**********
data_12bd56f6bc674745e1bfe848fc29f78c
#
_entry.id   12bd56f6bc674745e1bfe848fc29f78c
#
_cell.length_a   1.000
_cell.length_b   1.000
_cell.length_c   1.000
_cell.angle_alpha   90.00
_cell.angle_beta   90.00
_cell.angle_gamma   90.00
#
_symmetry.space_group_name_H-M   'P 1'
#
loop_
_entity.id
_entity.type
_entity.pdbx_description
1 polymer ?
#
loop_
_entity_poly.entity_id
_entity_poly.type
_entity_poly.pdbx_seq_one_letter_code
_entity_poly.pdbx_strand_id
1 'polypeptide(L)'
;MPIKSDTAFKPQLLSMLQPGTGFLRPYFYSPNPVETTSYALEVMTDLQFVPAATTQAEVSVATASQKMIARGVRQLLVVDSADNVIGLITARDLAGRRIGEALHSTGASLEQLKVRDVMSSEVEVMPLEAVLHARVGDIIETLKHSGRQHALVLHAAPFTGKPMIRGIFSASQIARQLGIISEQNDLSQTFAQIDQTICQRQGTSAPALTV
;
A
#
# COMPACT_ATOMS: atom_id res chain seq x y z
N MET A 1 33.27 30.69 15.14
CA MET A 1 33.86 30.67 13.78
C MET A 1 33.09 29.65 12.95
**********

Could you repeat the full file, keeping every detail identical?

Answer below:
data_12bd56f6bc674745e1bfe848fc29f78c
#
_entry.id   12bd56f6bc674745e1bfe848fc29f78c
#
_cell.length_a   1.000
_cell.length_b   1.000
_cell.length_c   1.000
_cell.angle_alpha   90.00
_cell.angle_beta   90.00
_cell.angle_gamma   90.00
#
_symmetry.space_group_name_H-M   'P 1'
#
loop_
_entity.id
_entity.type
_entity.pdbx_description
1 polymer ?
#
loop_
_entity_poly.entity_id
_entity_poly.type
_entity_poly.pdbx_seq_one_letter_code
_entity_poly.pdbx_strand_id
1 'polypeptide(L)'
;MPIKSDTAFKPQLLSMLQPGTGFLRPYFYSPNPVETTSYALEVMTDLQFVPAATTQAEVSVATASQKMIARGVRQLLVVDSADNVIGLITARDLAGRRIGEALHSTGASLEQLKVRDVMSSEVEVMPLEAVLHARVGDIIETLKHSGRQHALVLHAAPFTGKPMIRGIFSASQIARQLGIISEQNDLSQTFAQIDQTICQRQGTSAPALTV
;
A
#
# COMPACT_ATOMS: atom_id res chain seq x y z
N MET A 1 33.27 30.69 15.14
CA MET A 1 33.86 30.67 13.78
C MET A 1 33.09 29.65 12.95